I speak with one of the market managers, who says that they don’t see much traffic, and even what they do have is mostly inbound. He says he’ll talk further only on conditions of anonymity, and some credits, but he does eventually tell me that their budgets are at times very tight. During such periods, he says that they often don’t verify where exactly a particular canister came from, if it’s sold for a cheap price. There are some aboard the station who are even less picky about goods: he says that if you have illegal goods, you will probably find some black market buyers for them. “The work must go on, and for that, we must get by, one way or another. Besides, the Adherent says things will be much better soon.”
I wonder about that as I leave the station. I can’t help but feel that there might be more to this place… perhaps more to the world below? Even now, it looks familiar yet alien to me. It’s as if I blinked my eyes, the colours would return to normal, and I would see blue seas and green lands down there. But reality is different, of course. As I take one last look at the world before I turn my ship towards my next destination, I find myself thinking of the pictures of rocks and ammonia streams. What else will the colonists find here?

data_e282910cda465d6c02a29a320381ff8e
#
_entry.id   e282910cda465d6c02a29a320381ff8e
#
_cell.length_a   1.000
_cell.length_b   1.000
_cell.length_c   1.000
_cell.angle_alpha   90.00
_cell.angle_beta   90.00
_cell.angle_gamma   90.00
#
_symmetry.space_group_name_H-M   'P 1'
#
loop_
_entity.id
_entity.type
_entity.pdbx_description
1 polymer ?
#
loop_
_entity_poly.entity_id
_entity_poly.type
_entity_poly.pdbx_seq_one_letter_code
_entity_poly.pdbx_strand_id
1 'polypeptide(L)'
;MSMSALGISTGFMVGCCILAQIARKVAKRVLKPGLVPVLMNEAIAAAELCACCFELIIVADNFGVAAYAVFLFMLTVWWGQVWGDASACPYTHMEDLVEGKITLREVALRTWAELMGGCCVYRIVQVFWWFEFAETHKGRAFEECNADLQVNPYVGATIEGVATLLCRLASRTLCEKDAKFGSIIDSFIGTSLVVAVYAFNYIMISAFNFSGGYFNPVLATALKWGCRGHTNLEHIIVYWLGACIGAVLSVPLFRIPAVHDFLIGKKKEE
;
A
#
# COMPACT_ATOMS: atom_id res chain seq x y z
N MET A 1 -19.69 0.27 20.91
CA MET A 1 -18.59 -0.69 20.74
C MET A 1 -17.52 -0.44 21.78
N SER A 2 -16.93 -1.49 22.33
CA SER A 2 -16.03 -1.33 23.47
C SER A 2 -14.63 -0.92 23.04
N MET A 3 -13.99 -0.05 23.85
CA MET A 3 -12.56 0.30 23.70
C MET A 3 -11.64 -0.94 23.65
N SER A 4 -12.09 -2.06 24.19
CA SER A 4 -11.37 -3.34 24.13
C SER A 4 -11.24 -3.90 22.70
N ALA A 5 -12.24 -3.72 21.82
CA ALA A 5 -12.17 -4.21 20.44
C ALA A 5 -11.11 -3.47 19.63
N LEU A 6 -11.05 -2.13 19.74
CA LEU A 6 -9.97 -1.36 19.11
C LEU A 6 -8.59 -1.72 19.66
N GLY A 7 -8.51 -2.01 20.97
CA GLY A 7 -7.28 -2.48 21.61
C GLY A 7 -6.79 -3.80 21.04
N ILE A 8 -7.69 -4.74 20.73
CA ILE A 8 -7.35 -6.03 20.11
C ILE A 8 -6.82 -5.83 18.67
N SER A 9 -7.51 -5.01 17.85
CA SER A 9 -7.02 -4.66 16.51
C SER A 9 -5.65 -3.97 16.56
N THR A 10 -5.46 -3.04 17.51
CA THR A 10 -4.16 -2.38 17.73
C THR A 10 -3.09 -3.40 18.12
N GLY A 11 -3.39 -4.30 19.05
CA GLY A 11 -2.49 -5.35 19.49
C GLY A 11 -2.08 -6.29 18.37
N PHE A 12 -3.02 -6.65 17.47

And, as my ship’s frameshift drive starts its countdown, more questions intrude on me: why did a convoy vanish without a trace, and why were its owners so eager to abandon their enterprise afterwards? For that matter, how can a criminal gang operate in a barren system and nobody else know where they are coming from?
Perhaps the big question is not just what the colonists will find here, but also what we all brought with ourselves.
Photographs by Cmdr Marx, used with permission.